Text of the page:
July 9, 2012
Lancaster and WCC colleagues finish convergence statement
The World Council of Churches document outlines agreement across many Christian denominations
The members of the World Council of Churches’ Faith and Order Standing Commission, including MTSO professor Sarah Lancaster, approved a groundbreaking document during a June meeting on the island of Penang in Malaysia.
“The Church: Towards a Common Vision” is a common statement years in the making that identifies areas of agreement held by members of the commission. The agreement reached by the commission will next be tested in the 349 member churches, denominations and fellowships of the WCC as the document is circulated for response. (See the WCC’s story on the agreement here.)
This is the second convergence statement produced in the 64-year history of the Faith and Order commission, the first being “Baptism, Eucharist and Ministry” in 1982. “The Church” builds on two preceding texts, 1998’s “The Nature and Purpose of the Church” and 2005’s “The Nature and Mission of the Church.” Each was subtitled “A Stage on the Way to a Common Statement.”
The first two documents on the Church were study documents, which still named many areas of disagreement. The new document, while still acknowledging work that needs to be done, aims to show the growing agreement among churches. By doing so, it achieves the level of convergence text rather than study document.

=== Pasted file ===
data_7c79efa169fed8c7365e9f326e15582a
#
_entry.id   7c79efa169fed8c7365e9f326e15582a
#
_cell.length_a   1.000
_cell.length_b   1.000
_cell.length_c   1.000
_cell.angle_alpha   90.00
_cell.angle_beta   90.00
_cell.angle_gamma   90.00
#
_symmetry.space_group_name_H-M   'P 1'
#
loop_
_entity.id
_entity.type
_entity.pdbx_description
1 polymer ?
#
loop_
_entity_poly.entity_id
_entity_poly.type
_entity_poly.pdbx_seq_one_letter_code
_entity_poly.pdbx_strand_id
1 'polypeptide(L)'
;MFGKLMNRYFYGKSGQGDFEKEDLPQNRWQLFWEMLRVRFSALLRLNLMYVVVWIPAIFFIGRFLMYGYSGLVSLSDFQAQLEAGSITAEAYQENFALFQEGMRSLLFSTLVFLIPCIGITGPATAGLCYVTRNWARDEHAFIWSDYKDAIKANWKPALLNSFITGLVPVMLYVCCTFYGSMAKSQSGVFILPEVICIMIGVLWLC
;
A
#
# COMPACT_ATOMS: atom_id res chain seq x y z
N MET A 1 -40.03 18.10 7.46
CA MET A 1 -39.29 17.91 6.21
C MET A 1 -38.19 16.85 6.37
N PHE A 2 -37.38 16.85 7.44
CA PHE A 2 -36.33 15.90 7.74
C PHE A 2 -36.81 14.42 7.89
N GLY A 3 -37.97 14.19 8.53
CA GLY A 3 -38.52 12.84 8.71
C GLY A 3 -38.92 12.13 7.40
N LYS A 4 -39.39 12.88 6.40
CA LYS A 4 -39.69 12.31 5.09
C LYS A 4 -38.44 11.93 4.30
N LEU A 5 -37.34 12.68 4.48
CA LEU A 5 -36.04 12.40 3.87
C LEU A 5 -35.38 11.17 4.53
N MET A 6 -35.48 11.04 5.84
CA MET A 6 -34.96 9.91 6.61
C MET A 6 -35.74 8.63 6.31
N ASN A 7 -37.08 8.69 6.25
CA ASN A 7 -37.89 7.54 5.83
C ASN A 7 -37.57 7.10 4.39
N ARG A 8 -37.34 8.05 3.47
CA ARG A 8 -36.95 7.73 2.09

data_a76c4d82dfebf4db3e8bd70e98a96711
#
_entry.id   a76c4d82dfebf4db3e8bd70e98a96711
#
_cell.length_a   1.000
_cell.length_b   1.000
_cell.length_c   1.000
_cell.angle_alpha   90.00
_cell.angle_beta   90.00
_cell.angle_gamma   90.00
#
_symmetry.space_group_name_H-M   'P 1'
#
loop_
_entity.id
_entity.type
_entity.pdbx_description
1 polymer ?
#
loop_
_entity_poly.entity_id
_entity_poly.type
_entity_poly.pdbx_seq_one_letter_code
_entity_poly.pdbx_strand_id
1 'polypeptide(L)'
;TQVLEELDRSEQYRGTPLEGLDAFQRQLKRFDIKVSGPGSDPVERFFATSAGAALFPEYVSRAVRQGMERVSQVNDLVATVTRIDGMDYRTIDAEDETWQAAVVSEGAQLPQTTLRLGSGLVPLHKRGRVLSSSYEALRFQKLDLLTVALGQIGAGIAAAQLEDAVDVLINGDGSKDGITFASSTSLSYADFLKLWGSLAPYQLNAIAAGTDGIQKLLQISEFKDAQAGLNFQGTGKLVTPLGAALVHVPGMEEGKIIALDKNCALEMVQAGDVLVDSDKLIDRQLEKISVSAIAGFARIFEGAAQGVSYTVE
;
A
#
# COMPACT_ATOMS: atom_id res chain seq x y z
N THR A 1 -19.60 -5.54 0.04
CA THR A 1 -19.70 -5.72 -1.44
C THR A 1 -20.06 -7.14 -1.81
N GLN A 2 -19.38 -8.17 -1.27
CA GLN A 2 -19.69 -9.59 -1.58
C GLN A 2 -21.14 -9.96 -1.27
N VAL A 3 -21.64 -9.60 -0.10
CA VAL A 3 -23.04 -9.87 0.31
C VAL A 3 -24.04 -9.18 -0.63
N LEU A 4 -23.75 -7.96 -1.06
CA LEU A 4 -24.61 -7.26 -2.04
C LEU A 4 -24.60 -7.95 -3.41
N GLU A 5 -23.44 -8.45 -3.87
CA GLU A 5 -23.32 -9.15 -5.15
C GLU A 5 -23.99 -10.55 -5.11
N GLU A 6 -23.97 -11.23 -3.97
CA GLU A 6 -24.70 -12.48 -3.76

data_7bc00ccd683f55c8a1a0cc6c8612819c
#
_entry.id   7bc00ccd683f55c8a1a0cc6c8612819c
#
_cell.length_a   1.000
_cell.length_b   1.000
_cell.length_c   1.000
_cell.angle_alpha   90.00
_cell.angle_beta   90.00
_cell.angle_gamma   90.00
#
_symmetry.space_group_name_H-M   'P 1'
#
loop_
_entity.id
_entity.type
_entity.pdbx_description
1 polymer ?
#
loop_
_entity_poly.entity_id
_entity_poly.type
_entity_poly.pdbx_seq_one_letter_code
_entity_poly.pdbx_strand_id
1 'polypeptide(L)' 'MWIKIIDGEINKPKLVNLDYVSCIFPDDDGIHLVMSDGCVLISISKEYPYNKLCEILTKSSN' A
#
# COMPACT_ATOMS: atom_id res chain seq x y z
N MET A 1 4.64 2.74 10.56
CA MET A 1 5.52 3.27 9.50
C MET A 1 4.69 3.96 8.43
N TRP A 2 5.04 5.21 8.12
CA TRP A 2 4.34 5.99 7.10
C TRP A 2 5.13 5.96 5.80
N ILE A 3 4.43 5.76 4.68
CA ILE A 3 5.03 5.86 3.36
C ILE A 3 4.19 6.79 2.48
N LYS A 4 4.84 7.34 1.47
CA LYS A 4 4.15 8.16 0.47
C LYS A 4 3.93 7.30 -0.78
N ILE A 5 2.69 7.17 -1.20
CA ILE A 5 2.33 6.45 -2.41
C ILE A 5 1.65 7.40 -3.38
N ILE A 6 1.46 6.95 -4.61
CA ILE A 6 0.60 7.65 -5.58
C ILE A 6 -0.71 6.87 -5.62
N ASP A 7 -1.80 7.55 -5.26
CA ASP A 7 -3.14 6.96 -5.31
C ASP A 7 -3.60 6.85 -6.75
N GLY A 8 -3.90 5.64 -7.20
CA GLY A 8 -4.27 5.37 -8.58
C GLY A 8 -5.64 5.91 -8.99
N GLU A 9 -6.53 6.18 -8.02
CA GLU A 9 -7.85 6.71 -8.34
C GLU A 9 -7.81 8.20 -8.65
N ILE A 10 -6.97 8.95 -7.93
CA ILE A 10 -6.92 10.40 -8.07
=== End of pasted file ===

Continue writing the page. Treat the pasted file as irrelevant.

For all their significance, these documents are generally concise. “The Nature and Mission of the Church” is about 40 pages long, and Lancaster said the hope is that the published version of “The Church” will be shorter still.
“The point was to make it readable, both in writing style and in length, for the widest possible audience in the churches,” she said.
“The Church” will be presented to the World Council of Churches Central Committee in August, after which it will be publicly released.
Lancaster, who holds the Werner Chair of Theology at MTSO, began serving on the Faith and Order commission in 2006 and has served as co-moderator of the commission’s Ecclesiology Working Group since 2007. It is the working group that met regularly to draft “The Church.” MTSO hosted a meeting of the working group in March 2011, when leaders representing 10 denominations on four continents gathered for six days in the Dickhaut Library to discuss areas of both broad agreement and remaining differences.
Lancaster, an elder in the North Texas Conference who is appointed to MTSO, attends Church of the Messiah UMC in the West Ohio Conference. She is the only United Methodist on the Faith and Order commission, though two members of the commission represent autonomous Methodist churches in Argentina and Malaysia.
“Methodists like John R. Mott, Albert C. Outler and John Deschner have made significant contributions to ecumenism from the beginning of the ecumenical movement, and I’m proud to follow in their footsteps,” Lancaster said. “I’m pleased to be part of a tradition that thinks beyond itself and commits itself to service in Christ’s church as a whole. Seeing the Christian faith from other points of view as I engage in dialogue with other Christians always gives me insights into my own tradition.”
Methodist Theological School in Ohio prepares leaders of many faith traditions for lives of significance in service to the church and the world. The school offers master’s degrees in divinity, counseling ministries, theological studies and practical theology, as well as a Doctor of Ministry degree. For more information, visit www.mtso.edu.
Danny Russell, director of communications